When Pat Young, Santa Monica College football coach, was asked last week if he had any key players returning from last year or any bright new faces, he replied that he likes to think of his players not as individuals but as a team.
In last Saturday’s opener against local rival West Los Angeles College, the Corsairs played well as a unit and got some great individual performances, particularly from sophomore wide receiver Dathan Kearns, but WLAC countered with better team play and a come-from-behind upset win, 22-21.
It was only the second time that SMC, long a power in community college football, had played WLAC, which has been fielding football teams only since 1970. Last year the Corsairs got out to a 19-0 lead in the inaugural game, but the Oilers came back with two second-half touchdowns to make the final score a respectable 26-14.
Last week’s victory was a big one for the Oilers and Coach Jim Babcock. It should give a lift to a program that has been struggling because of budget cuts and the graduation last June of the passing combination of quarterback Herman Evans and wide receiver Stephen Baker. Evans and Baker carried WLAC to a 6-4 record, the team’s best performance in the last few years, and to a 4-2 mark and second-place tie (with Harbor) in the Southern California Conference.
If the upset was good for WLAC, however, it could be the last time the Oilers get a chance at the Corsairs for a while. WLAC moves to a different conference next year, a large league that may give members only one date with a non-conference opponent, and WLAC officials have been quoted as saying they may schedule that game with a less formidable opponent than SMC.
It would be a shame if the burgeoning Oilers-Corsairs series comes to a halt. That could deprive fans of thrillers like last week’s game.
Kearns, a 5-9 sophomore from Dorsey High School who showed an uncanny ability to get open in the Oilers’ secondary, was the star of the game as he made nine catches for 226 yards and one touchdown. His second-quarter touchdown catch was one for the books, a 59-yarder that a WLAC defender almost broke up when he got a hand on the ball near the Oilers’ 20-yard line. But the ball bounced in the air, and Kearns caught it on the ricochet and scored.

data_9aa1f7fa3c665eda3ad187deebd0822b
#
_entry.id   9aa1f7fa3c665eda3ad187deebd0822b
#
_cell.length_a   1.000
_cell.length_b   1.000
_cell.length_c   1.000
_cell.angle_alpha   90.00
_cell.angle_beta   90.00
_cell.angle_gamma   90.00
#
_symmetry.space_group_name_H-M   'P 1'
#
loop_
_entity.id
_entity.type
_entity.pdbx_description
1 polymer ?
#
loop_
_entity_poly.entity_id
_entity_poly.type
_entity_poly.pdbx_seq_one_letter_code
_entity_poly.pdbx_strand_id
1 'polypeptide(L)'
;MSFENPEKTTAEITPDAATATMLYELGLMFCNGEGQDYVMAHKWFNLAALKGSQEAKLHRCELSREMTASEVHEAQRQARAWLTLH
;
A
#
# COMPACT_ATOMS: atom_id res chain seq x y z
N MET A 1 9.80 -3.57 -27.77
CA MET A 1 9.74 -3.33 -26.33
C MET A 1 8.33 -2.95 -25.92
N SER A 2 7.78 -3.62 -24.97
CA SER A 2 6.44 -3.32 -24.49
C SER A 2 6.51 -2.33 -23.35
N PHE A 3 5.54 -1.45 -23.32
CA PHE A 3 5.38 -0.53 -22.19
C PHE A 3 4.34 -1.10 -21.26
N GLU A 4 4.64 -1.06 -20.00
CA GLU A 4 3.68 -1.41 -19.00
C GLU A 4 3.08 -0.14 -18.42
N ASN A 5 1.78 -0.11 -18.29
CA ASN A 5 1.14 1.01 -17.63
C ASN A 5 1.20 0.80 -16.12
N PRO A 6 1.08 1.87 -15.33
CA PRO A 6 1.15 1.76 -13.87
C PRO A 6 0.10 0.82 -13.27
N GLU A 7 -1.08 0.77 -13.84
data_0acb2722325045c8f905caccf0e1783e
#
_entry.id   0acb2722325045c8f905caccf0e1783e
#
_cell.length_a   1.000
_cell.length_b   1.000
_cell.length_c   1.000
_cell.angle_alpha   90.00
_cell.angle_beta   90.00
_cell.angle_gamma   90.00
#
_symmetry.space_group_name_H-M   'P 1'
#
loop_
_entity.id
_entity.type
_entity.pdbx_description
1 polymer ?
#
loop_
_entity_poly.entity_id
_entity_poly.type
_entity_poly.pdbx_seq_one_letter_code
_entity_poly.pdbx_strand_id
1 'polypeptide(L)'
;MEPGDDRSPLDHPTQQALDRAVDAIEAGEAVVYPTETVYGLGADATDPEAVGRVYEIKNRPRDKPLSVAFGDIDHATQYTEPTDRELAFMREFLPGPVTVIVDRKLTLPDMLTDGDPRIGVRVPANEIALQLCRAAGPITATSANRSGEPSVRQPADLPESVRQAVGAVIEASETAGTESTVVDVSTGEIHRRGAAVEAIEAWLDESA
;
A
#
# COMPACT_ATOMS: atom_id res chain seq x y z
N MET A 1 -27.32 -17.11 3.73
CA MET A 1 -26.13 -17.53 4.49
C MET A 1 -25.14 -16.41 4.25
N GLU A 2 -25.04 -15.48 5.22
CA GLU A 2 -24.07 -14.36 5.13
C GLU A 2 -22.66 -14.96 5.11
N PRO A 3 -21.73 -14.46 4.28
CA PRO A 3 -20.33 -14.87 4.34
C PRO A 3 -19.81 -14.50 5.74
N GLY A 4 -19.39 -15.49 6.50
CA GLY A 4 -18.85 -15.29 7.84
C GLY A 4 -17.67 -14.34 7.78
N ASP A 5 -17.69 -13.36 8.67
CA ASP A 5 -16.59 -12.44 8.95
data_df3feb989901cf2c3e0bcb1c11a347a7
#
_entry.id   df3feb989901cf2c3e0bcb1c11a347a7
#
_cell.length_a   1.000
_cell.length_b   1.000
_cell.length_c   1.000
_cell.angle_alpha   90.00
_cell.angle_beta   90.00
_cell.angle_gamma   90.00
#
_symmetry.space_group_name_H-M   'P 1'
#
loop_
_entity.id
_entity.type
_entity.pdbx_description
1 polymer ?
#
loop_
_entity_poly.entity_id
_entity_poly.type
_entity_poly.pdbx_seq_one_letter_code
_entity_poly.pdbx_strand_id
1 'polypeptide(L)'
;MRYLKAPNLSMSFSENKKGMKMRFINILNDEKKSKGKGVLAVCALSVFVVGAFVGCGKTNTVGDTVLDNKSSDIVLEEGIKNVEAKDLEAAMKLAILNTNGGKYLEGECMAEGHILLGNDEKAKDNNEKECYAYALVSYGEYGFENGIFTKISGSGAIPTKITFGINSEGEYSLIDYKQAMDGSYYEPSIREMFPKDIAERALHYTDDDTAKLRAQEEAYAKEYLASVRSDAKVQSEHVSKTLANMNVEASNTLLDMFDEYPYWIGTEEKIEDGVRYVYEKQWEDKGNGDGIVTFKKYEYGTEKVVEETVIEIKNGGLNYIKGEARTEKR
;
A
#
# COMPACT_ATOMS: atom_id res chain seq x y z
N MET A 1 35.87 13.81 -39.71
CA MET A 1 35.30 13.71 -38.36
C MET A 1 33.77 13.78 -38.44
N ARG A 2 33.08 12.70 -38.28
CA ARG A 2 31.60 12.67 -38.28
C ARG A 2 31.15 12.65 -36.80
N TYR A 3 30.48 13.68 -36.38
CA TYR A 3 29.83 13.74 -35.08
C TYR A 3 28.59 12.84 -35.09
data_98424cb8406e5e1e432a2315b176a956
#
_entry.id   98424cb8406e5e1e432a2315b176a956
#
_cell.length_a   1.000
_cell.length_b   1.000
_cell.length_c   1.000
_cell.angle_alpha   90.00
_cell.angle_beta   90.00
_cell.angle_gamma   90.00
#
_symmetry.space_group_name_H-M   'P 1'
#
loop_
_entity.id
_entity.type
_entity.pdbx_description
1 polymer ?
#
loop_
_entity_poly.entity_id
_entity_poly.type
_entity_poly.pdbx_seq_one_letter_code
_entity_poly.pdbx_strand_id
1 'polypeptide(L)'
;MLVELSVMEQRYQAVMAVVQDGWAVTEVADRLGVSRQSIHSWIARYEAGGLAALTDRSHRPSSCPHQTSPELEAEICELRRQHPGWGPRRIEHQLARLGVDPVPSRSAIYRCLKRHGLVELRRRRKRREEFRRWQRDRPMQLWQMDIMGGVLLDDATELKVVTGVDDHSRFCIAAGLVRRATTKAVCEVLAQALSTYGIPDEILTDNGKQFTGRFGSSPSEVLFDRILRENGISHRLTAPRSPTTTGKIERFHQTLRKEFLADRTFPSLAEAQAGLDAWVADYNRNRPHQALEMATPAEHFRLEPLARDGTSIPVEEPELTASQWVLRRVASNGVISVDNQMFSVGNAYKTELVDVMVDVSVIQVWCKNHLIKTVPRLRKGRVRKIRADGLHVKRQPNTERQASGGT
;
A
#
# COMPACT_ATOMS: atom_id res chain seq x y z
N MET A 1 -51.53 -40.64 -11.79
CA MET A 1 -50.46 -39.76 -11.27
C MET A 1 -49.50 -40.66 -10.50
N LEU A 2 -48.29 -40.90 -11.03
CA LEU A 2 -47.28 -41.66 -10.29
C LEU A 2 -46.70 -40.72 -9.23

Despite the heroics of Kearns, WLAC led at halftime, 10-7, scoring on a first-quarter 26-yard field goal by Pablo Ramirez, a freshman from Hamilton High, and a second-quarter, eight-yard run by sophomore Darrell Meadoh, the team’s top running back last year. But SMC came back to lead, 21-10, in the second half.
Meadoh, a 5-7, 160-pounder from El Camino Real High, may have to be most of the Oilers’ offense this season since passer Evans and premier pass catcher Baker have graduated. Meadoh had to carry most of the offensive load against SMC, running at a defense that had a pretty good idea that WLAC was going to give him the ball most of the time. The small but powerful runner wound up with 172 yards on 34 carries and three touchdowns, two in the second half to gave the Oilers the win.
Kearns and Meadoh made great contributions on offense and so did SMC quarterback Floyd Brewer, a freshman from Westchester High who completed 19 of 36 pass attempts for 333 yards and three touchdowns.
But in the end, it was the Oilers’ defense that won the game, picking off four of Brewer’s passes. WLAC sophomores Ron Beeks, defensive back, and William Jefferson, a defensive tackle, each had an interception, and Charles Gage, a freshman defensive back from Manual Arts, had two, including one he returned 25 yards in the fourth quarter to set up Meadoh’s winning touchdown run.
The game was quite a show. Too bad if the curtain has to come down on the series.
The California Special Olympics, headquartered in Santa Monica, has begun a drive to register more mentally handicapped youths 8 and older for its programs in swimming, track and field, skiing and gymnastics.
Fran Spears, Special Olympics executive director, said the goal “is to register 5,000 new athletes statewide in addition to the more than 30,000 special olympians who participate in the ongoing program. We want to help them develop their physical, social and psychological skills through sports participation.”
The new, 24-hour, toll-free number for registration is 1-800-TEAM-CSO. State offices are at 1424 4th St., Suite 700, Santa Monica 90401.
The Hollywood YMCA has established a free off-road bicycling and hiking program in the Santa Monica Mountains for inner-city youths ages 12 through 17 and their families.
Called Adventure Trails, the program began in July and has held outings for 450 participants, who are referred to the Y by the Department of Social Services, Child Protective Services, Childrens Hospital and the Los Angeles Free Clinic.
The program is co-sponsored by the Santa Monica Mountains Conservancy and the Olympic Torch Relay Fund. Program director at the Y is Kevin Fox at 467-4161.